Gastric Partitioning for Morbid Obesity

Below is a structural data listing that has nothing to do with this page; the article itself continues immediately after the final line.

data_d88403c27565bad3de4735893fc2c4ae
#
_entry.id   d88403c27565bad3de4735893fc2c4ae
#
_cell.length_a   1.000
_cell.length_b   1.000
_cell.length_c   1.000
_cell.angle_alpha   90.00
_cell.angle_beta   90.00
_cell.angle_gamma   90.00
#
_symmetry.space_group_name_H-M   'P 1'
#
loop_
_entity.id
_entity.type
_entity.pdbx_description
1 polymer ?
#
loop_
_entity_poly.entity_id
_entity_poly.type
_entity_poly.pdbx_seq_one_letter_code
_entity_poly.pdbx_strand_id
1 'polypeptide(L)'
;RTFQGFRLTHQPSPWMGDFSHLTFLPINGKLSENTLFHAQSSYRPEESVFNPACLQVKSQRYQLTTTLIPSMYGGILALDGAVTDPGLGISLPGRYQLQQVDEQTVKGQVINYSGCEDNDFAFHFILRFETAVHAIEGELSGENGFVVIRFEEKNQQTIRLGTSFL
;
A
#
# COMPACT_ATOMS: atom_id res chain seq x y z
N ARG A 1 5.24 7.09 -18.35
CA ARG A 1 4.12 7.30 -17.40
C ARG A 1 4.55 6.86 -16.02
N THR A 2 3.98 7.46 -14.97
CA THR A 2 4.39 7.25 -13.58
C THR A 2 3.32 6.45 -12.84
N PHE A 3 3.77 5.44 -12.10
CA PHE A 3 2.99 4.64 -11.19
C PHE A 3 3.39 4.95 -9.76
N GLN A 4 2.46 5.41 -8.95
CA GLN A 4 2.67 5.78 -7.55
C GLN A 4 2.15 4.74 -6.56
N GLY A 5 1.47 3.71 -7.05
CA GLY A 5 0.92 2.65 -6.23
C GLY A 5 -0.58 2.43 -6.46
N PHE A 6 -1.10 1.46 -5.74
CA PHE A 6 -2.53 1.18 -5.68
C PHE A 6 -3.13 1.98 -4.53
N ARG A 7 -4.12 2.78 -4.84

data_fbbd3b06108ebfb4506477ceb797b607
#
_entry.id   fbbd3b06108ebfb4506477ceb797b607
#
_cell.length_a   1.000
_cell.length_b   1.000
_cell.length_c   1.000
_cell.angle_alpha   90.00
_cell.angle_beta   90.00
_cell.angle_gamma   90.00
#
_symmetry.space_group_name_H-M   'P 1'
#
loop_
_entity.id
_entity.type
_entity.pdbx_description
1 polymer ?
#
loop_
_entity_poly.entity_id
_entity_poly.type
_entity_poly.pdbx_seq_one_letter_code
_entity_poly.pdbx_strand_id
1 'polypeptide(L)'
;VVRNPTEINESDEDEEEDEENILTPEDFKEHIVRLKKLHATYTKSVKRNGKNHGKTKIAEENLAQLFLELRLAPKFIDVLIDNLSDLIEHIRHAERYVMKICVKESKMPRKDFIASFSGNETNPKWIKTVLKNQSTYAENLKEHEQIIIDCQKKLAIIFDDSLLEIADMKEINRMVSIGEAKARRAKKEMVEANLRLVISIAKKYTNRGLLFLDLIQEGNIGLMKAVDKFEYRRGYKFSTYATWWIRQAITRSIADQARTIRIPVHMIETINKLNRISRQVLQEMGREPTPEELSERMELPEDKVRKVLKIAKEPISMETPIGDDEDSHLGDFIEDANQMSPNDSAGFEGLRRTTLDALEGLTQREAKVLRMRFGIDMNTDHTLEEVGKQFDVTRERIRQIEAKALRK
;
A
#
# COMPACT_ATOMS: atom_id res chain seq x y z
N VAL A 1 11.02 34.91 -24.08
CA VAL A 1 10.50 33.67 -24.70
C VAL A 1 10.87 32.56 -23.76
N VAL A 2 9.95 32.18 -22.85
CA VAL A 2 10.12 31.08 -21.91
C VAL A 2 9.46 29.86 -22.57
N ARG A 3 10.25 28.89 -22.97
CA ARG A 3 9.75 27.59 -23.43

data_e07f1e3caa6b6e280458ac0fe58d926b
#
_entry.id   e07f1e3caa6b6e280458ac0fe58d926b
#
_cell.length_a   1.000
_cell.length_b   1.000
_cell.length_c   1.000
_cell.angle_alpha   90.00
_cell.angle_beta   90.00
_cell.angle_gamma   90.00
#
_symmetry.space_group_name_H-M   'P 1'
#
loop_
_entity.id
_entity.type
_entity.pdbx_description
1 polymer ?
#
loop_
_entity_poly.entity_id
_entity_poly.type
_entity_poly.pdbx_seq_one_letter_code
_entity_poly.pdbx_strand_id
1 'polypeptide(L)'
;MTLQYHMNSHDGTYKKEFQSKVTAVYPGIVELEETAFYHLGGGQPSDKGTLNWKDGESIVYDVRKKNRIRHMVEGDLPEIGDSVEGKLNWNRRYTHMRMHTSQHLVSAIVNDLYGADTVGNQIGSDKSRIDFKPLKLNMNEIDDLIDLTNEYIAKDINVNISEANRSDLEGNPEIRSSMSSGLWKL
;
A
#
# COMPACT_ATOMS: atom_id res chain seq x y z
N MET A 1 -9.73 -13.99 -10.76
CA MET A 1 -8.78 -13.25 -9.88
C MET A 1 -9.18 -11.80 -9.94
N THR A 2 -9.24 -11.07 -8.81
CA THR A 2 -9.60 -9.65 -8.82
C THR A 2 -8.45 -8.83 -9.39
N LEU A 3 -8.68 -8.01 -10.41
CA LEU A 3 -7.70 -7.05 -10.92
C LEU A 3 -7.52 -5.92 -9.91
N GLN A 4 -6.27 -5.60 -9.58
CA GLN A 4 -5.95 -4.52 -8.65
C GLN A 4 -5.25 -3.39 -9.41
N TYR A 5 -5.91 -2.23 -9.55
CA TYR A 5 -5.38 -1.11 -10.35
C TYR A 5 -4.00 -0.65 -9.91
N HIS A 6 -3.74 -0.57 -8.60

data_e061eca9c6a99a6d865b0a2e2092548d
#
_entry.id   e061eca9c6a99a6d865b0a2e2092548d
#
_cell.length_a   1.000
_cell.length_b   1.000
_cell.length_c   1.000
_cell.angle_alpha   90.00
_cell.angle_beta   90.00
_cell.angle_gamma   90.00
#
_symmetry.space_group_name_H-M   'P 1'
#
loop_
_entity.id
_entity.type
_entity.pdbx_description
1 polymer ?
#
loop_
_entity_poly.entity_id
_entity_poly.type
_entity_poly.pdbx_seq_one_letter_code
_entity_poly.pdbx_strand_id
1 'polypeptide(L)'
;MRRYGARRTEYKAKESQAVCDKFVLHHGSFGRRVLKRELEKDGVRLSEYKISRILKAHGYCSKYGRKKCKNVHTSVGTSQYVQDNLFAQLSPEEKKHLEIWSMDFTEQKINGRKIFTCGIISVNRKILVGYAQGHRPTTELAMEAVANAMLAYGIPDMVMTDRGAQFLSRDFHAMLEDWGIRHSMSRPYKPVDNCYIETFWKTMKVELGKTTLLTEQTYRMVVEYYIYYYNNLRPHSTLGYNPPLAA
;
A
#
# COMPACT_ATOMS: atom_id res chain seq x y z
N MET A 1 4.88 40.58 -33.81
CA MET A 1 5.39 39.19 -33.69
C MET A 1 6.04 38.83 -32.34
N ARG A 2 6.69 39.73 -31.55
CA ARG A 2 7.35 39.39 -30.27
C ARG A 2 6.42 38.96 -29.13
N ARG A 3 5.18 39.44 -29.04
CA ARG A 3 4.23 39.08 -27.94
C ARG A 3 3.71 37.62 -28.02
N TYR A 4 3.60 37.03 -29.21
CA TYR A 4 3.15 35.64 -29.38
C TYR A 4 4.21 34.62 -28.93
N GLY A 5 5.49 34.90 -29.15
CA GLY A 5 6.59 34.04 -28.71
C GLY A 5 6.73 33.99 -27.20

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The complication rate in jejunoileal bypass for morbid obesity is unacceptably high. Gastric bypass is technically difficult. In our series, 115 patients have undergone gastric partitioning for morbid obesity. The operation consists of stapling across the stomach below the gastroesophageal junction, leaving a gastric food reservoir of 50–60 cc. A 1 cm opening is left in the central portion of the staple line, allowing slow emptying into the distal stomach. The result is a reduced eating capacity and frequency which produce loss in weight. Three-quarters of the patients are women, and the age range is 17–62 years. Preoperative weights averaged 147 kg. Mean operative time was 48 minutes, and postoperative stay was 6.2 days. All patients were extensively evaluated preoperatively with upper GI series, cholecystogram, a number of blood chemistry tests, and endocrinologic and psychiatric consultations. All patients underwent a preoperative Minnesota Multiphasic Personality Inventory test. Cholecystectomy for cholelithiasis was performed on 18% of the patients at the time of operation. Of the seven patients operated on more than one year ago, live have lost an average of 31.6% of their preoperative weight. Of the 12 operated on less than one year but more than six months ago, eight have lost an average of 21% of their initial weight. The early failure rate of 33% has been reduced to 15% at present. One death occurred from pulmonary embolus 10 days following discharge, giving a mortality rate of .08%. The complication rate is 10%, comprising two pulmonary emboli, two psychoses, one wound dehiscence, one wound hernia, and ten wound infections, six of which were minor. There have been no complications of ulcer disease, reflux esophagitis, liver disease, renal disease, or metabolic disorders. Gastric partitioning is a safe, fast effective alternative for the surgical treatment of morbid obesity.

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